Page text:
The consumer-driven shift toward fresher, cleaner foods isn't a fad. It is a movement that is here to stay.
That's the expert opinion shared by all three food-focused panelists that appeared at the Fortune MPW Next Gen conference in Laguna Niguel, California. Moderated by Fortune senior writer Beth Kowitt, top food executives from Campbell Soup (cpb), PepsiCo's (pep) Quaker Foods, and water startup Hint all agree that consumers are more interested in transparency and clear labeling—and they don't see interest in those healthier foods lessening at any point in the future.
"The new food consumer is moving toward fresher, cleaner labels, and transparency is king," said Suzanne Ginestro, chief marketing and innovation officer at Campbell Soup's C-Fresh division.
Ginestro went on to say that the quality of the product is trumping brands these days. That aligned with observations shared by co-panelists Kara Goldin, CEO of Hint, and Becky Frankiewicz, who serves as SVP and general manager of Quaker Foods North America. Goldin stressed that shoppers today want transparency in all products they buy—whether its the latest electronic gadget or food stocked at their local grocery store. Frankiewicz, meanwhile, says food manufacturers need to be clear about what ingredients are in their products and how they are made.
"We want choice," Frankiewicz said.
That doesn't always mean that the foods made by big food conglomerates like Campbell Soup or PepsiCo always need to be 100% health focused. At times, consumers do want to enjoy sweet or savory treats. Those snacking patterns won't ever fully disappear. And as Kowitt pointed out throughout her questions, sometimes consumers say one thing and do another—meaning they say they want to eat more fresh produce and incorporate healthier foods in their diets, but still spend billions on snacks and beverages they know aren't good for them nutritionally.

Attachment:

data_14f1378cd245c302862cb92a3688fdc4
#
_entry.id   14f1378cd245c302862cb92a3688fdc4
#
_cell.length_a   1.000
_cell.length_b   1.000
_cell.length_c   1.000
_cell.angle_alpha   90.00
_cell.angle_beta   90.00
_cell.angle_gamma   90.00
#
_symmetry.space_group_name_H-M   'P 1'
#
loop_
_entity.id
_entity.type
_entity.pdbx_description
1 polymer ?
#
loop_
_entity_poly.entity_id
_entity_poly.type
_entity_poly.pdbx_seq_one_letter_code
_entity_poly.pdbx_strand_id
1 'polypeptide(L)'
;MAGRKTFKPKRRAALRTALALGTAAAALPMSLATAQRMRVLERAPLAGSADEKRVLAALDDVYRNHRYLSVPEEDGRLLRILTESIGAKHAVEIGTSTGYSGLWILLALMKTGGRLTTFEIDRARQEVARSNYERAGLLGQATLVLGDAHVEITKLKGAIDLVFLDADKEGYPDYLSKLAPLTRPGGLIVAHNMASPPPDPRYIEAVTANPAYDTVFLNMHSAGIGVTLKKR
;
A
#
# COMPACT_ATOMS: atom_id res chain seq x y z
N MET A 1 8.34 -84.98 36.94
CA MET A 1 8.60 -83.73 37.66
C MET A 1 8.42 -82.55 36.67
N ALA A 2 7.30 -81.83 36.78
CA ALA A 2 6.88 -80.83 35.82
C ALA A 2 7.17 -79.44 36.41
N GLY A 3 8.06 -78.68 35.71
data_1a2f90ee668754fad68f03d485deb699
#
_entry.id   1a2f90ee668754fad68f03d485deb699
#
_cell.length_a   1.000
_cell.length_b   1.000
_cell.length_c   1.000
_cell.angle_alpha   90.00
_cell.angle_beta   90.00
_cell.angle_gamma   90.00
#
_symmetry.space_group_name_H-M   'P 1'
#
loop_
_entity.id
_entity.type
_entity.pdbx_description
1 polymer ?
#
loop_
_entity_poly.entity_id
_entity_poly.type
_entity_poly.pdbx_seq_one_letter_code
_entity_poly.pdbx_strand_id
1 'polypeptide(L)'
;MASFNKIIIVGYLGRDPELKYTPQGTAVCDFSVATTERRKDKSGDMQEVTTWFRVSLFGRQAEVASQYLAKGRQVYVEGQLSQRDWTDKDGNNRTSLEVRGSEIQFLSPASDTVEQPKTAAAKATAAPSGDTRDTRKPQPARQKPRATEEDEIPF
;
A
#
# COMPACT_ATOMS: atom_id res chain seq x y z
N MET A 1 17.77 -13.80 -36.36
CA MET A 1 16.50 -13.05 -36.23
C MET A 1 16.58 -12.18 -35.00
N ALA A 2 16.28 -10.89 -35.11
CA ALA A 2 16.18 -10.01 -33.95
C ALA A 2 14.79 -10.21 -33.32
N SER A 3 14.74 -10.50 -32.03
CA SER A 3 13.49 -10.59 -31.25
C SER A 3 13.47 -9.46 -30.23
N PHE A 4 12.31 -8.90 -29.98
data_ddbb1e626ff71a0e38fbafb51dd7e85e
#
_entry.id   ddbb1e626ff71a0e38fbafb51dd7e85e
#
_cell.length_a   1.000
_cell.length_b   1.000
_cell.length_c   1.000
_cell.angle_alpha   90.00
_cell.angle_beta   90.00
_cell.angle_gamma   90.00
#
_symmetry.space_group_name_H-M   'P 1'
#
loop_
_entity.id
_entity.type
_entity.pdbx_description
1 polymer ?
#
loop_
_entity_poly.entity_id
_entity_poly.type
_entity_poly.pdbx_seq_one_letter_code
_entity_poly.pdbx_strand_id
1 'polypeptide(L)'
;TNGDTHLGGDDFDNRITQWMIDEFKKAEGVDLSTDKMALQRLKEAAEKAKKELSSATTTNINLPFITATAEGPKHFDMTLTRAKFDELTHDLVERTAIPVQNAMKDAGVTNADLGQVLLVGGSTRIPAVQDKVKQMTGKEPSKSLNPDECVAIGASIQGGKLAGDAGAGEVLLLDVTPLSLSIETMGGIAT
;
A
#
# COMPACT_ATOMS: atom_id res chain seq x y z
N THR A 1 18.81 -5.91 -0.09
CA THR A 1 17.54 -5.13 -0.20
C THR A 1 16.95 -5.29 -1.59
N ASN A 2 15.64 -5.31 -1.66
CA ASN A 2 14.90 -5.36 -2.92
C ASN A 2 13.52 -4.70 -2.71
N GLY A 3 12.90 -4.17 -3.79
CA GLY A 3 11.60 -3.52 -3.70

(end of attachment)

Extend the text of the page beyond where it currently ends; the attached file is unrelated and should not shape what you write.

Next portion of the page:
"Healthy is a loaded term," concedes Ginestro. "The definition of what's healthy has evolved over time. Today, I believe it is about giving people access to real food. It's as simple as that."
Kowitt later asked if this healthy food movement is perhaps just a fad. These days, that trend explains why food startups that espouse their healthier foods and beverages are finding so much success scoring higher sales and increased retail distribution. On the other end of the spectrum, Big Food companies like PepsiCo and Campbell Soup are cleaning up their ingredient lists, launching new healthier products, and investing in food startups to participate in the trend away from big brands.
All three food executives said that this movement isn't a passing trend. And in some ways, the movement is just pushing large manufacturers to go back to business practices that are already part of their legacy.
Take the example of Quaker Foods—which is roughly 140 years old. At the beginning, the goal was to take fresh ingredients and find ways to package and distribute them to make it easier for consumers that didn't live near farms to consume those healthy foods. That's essentially the mission that is driving brands today: make healthy foods and distribute them so they are readily available on grocery shelves across the nation.
"It is a resurgence of who we were again," Frankiewicz said. "I don't think we are in a bubble, we are in a movement."